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Instrumenting rolling nips for video recording and strain recording

Pfeiffer, J. D.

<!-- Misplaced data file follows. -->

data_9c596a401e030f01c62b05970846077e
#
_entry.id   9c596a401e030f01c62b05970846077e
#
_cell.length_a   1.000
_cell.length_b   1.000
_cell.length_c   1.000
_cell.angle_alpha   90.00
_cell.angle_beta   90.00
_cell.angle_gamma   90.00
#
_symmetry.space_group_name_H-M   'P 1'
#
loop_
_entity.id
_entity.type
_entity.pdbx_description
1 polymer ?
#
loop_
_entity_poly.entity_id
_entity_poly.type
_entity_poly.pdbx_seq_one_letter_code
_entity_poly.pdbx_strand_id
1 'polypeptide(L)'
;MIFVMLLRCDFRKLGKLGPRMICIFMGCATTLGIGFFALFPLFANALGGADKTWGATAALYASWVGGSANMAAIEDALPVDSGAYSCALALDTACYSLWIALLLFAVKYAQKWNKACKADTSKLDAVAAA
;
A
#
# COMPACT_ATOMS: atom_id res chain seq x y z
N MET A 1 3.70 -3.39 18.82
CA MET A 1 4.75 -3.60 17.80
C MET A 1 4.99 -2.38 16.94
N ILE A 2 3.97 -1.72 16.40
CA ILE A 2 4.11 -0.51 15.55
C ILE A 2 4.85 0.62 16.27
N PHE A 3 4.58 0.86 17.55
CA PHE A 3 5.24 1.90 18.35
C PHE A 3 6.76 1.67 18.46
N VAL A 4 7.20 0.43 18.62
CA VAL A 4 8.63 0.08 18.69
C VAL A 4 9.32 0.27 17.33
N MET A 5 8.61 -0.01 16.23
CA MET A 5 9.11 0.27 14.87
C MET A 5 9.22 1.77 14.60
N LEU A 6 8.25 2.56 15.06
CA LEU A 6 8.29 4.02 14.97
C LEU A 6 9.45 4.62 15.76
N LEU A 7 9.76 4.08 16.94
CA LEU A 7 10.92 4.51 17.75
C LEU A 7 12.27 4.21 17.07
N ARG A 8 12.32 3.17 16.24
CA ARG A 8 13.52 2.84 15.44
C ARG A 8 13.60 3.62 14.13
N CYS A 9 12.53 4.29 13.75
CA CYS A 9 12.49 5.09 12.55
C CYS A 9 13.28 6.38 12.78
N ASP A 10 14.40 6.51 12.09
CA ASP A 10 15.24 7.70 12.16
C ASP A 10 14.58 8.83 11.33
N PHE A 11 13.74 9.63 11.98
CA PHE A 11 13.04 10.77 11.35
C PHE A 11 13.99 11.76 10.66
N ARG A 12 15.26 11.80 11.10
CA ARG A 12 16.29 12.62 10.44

An apparatus has been constructed to study the effect of a rolling nip on multiple layers of paper or other material. The use of a roller in contact with the surface of a winding product roll excludes air and produces higher levels of winding tension than when the web is brought into contact with the roll without nip contact. However, rolling nips are suspected of producing a number of side effects such as crepe wrinkles, torsional twisting within the roll body leading to roping and corrugations, and possible generation of bursts within the roll on weaker sheets. In this apparatus it is possible to measure the tension on each end of fifteen strips of material to study the effect of web tension and nip force on the residual tension distribution within the sheets. The roll body remains stationary while the nip travels around it, and this has allowed the installation of a continuous-focus microscope and closed circuit television camera to view the behavior of the webs as the nip passes by. Observation of differential motion between web layers is possible but difficult, as the total displacement is small. The strain gages have detected strain differences between the webs and results are reported for testing 15 webs of newsprint under different nip loading forces and web tensions.